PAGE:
Veronica Avila, the daughter of immigrants who grew up in Chicago's poor meatpacking yards and returned to organize its restaurant workers, has won the 2012 Edna Award.
The Edna, which carries a $10,000 prize, recognizes young women who have distinguished themselves as leaders of the social justice movement. It is named for Edna Berger, a women's rights pioneer who started as a Philadelphia Inquirer receptionist and rose to become a writer, editor and the first woman organizer for The Newspaper Guild.
Avila founded the Chicago chapter of Restaurant Opportunities Centers United, building on her experience as an organizer for Unite HERE Local 1, to recruit more than 700 restaurant workers. Avila organized training programs, helped to place workers and spearheaded a campaign for fair treatment of employees of the Darden Group, which owns Chicago's Capital Grille, Red Lobster, Olive Garden and other chain eateries.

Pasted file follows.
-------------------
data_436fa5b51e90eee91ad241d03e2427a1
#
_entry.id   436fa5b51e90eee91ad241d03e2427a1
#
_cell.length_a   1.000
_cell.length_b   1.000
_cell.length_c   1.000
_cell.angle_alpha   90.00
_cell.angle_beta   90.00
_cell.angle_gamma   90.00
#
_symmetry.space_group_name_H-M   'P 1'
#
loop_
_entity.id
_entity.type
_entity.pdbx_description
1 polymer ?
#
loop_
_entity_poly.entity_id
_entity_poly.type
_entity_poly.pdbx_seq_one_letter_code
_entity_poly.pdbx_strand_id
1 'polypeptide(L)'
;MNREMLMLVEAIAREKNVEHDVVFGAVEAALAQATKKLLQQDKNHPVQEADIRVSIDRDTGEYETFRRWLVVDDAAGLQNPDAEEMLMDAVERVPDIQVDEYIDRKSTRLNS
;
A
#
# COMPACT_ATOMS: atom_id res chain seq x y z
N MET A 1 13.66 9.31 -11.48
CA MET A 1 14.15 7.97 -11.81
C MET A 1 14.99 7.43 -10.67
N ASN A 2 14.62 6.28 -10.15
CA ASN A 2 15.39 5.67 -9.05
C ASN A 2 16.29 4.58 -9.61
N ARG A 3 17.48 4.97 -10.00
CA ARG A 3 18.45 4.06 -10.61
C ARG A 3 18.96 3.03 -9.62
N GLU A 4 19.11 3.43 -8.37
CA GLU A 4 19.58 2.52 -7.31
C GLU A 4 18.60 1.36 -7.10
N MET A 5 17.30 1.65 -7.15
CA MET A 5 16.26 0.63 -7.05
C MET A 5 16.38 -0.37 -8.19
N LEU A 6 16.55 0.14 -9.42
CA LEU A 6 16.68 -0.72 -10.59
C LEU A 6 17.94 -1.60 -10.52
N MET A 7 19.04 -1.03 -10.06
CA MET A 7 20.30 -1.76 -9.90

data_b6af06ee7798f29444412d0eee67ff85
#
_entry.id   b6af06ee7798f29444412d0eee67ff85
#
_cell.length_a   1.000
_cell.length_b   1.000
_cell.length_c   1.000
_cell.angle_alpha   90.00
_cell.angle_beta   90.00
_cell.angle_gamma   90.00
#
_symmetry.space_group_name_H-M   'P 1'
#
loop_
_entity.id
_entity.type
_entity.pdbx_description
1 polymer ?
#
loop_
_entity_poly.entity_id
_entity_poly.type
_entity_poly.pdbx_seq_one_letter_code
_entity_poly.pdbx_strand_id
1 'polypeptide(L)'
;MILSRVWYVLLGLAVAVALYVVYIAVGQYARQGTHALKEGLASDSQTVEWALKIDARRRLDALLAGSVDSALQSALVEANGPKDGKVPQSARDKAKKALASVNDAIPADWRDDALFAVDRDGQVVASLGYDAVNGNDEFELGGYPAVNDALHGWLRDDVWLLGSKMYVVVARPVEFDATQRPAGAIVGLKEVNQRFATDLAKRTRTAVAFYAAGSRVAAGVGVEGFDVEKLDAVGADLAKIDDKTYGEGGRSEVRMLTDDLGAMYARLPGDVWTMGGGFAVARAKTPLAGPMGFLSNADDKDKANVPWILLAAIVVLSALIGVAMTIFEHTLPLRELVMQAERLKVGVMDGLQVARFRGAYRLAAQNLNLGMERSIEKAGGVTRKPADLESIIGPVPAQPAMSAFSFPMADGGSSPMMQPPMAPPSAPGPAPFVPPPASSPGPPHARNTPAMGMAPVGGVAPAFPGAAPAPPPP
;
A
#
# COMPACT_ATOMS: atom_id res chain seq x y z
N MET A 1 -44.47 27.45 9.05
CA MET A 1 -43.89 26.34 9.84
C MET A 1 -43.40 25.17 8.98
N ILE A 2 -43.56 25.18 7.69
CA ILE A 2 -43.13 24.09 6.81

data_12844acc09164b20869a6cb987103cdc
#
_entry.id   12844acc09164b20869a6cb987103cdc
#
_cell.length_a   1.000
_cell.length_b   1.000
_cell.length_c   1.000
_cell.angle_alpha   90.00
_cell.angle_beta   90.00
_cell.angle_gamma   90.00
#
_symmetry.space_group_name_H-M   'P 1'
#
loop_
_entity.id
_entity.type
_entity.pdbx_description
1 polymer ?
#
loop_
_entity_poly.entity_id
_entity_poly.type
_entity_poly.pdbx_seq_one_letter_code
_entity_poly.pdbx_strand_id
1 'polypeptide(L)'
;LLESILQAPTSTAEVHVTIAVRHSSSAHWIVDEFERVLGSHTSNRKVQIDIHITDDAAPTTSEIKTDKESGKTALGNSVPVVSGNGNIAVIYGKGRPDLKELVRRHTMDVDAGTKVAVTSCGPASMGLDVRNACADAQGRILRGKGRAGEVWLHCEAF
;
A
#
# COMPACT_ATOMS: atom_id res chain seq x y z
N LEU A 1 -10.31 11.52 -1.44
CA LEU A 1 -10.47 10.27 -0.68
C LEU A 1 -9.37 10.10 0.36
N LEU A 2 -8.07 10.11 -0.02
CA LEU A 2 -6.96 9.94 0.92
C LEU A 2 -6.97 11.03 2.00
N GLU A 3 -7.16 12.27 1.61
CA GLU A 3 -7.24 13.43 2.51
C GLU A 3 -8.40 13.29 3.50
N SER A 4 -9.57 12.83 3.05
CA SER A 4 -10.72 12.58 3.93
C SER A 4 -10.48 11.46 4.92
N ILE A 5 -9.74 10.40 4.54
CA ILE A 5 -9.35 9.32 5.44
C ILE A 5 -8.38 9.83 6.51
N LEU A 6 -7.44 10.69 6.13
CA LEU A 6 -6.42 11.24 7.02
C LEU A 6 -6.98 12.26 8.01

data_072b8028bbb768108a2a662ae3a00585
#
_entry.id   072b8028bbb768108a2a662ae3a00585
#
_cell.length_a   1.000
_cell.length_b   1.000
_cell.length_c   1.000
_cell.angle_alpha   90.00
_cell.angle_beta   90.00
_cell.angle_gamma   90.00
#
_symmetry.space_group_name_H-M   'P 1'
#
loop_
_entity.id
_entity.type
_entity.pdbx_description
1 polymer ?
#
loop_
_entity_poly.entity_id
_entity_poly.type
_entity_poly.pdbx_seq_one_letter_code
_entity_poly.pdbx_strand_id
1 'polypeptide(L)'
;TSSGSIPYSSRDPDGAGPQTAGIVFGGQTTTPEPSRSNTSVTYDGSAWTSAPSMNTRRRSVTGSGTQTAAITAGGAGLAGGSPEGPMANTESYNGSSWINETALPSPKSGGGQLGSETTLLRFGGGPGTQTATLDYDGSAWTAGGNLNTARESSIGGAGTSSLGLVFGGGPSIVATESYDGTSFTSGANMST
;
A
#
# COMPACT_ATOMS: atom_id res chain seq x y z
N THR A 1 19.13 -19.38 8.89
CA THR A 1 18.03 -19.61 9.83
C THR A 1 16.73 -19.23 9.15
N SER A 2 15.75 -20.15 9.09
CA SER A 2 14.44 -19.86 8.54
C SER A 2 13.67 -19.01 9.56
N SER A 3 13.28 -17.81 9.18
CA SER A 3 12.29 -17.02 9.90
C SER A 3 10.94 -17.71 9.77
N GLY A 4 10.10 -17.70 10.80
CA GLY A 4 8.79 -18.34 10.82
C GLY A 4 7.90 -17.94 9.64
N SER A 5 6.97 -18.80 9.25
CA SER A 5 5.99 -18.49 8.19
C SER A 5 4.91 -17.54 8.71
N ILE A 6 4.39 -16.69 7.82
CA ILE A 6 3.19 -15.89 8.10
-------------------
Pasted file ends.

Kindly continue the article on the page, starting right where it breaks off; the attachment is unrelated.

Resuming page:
"I totally agree with the other judges in our choice of Veronica Avila, executive director of Restaurant Opportunity Centers United, for her unending work with youth, passage of the DREAM Act and to raise the Illinois minimum wage, and for changing the face of the restaurant industry in Canada and the U.S," said Carol Rothman, secretary-treasurer of The Newspaper Guild-CWA, who served on the award's panel of union, civic and activist leaders. "As one nominator said, she drives herself and extracts the same drive from those she organizes."
Avila will receive the Edna at an awards reception on Nov. 14 at the National Press Club. Three women will also receive Awards of Distinction, featuring $1,000 prizes. They are Nusrat (Jerin) Arifa, National Organization for Women board member and chair of the National Young Feminist Task Force; Lydia Edwards, director of Legal Services for the Brazilian Immigration Center; and Viridiana Martinez, who is leading the fight for immigrant rights as founder of the North Carolina Dream Team and now as a prisoner in Florida, where she was detained after declaring her undocumented status.
"It's truly inspiring to see what these young women are doing to lead the fight for social and economic justice in their communities," said Linda K. Foley, president of the Berger-Marks Foundation, which was created by bequest of Broadway composer Gerald Marks in honor of his wife Edna.